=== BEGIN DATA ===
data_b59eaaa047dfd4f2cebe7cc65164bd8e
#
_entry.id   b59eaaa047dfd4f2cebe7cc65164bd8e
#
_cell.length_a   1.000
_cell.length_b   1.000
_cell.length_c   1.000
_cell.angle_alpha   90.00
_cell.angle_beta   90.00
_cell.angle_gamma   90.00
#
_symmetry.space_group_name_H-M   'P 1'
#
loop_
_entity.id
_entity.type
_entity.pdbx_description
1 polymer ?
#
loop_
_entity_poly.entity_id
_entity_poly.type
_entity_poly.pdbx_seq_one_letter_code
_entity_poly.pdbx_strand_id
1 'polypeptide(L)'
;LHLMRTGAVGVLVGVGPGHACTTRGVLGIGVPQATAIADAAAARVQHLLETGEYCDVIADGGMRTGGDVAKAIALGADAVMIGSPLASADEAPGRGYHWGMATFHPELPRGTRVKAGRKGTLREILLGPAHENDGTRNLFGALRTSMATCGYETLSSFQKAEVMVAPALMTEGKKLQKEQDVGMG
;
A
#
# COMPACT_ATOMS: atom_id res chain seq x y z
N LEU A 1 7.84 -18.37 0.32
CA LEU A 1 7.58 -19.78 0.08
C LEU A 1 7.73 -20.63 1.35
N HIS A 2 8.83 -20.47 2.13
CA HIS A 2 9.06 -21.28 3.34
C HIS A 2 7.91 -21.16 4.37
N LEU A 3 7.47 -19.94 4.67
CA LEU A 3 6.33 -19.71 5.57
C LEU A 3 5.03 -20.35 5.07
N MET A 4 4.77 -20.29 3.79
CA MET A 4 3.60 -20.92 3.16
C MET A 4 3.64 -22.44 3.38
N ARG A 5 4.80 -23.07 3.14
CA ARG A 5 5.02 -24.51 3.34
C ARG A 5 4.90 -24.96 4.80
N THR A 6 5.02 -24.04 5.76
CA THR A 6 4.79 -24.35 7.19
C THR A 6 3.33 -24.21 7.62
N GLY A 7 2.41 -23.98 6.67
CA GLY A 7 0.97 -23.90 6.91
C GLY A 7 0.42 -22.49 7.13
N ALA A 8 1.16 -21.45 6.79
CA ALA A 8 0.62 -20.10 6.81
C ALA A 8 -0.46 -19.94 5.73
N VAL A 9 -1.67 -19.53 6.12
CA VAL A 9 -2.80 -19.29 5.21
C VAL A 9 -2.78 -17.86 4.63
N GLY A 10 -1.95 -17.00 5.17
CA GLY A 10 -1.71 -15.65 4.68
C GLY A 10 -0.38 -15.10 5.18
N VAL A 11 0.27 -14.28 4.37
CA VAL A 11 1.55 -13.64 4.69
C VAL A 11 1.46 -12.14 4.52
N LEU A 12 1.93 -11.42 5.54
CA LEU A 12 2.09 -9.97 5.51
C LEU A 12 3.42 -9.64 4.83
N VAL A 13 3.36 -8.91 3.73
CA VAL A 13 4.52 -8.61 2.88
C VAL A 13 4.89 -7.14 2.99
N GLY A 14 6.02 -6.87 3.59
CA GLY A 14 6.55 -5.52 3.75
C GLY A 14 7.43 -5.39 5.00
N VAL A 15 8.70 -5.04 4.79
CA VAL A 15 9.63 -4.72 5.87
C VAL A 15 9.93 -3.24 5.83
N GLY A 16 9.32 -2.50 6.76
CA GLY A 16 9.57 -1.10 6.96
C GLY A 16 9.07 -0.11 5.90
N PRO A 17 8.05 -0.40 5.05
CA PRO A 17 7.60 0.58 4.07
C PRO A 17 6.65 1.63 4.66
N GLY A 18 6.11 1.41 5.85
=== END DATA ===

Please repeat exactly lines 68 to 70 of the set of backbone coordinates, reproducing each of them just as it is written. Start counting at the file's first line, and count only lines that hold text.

CA VAL A 13 4.52 -8.61 2.88
C VAL A 13 4.89 -7.14 2.99
N GLY A 14 6.02 -6.87 3.59